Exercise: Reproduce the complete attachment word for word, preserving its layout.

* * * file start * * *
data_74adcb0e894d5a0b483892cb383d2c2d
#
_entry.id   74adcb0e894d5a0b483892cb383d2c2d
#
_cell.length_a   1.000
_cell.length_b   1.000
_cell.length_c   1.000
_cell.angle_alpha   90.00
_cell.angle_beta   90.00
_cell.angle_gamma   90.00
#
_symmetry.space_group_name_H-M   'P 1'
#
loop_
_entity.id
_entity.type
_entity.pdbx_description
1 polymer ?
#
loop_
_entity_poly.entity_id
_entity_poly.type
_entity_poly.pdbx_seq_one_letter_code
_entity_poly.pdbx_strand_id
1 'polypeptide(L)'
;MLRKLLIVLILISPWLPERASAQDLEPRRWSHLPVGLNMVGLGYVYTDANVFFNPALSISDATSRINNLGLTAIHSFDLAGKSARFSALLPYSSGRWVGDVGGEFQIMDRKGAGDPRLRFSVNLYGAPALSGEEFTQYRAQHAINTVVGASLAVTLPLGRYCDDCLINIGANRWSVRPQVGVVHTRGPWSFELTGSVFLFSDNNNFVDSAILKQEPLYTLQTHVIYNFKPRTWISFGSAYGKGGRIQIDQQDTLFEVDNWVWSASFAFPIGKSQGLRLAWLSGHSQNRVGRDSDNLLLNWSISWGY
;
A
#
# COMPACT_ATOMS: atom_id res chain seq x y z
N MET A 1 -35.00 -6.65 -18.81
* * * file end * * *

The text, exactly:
data_74adcb0e894d5a0b483892cb383d2c2d
#
_entry.id   74adcb0e894d5a0b483892cb383d2c2d
#
_cell.length_a   1.000
_cell.length_b   1.000
_cell.length_c   1.000
_cell.angle_alpha   90.00
_cell.angle_beta   90.00
_cell.angle_gamma   90.00
#
_symmetry.space_group_name_H-M   'P 1'
#
loop_
_entity.id
_entity.type
_entity.pdbx_description
1 polymer ?
#
loop_
_entity_poly.entity_id
_entity_poly.type
_entity_poly.pdbx_seq_one_letter_code
_entity_poly.pdbx_strand_id
1 'polypeptide(L)'
;MLRKLLIVLILISPWLPERASAQDLEPRRWSHLPVGLNMVGLGYVYTDANVFFNPALSISDATSRINNLGLTAIHSFDLAGKSARFSALLPYSSGRWVGDVGGEFQIMDRKGAGDPRLRFSVNLYGAPALSGEEFTQYRAQHAINTVVGASLAVTLPLGRYCDDCLINIGANRWSVRPQVGVVHTRGPWSFELTGSVFLFSDNNNFVDSAILKQEPLYTLQTHVIYNFKPRTWISFGSAYGKGGRIQIDQQDTLFEVDNWVWSASFAFPIGKSQGLRLAWLSGHSQNRVGRDSDNLLLNWSISWGY
;
A
#
# COMPACT_ATOMS: atom_id res chain seq x y z
N MET A 1 -35.00 -6.65 -18.81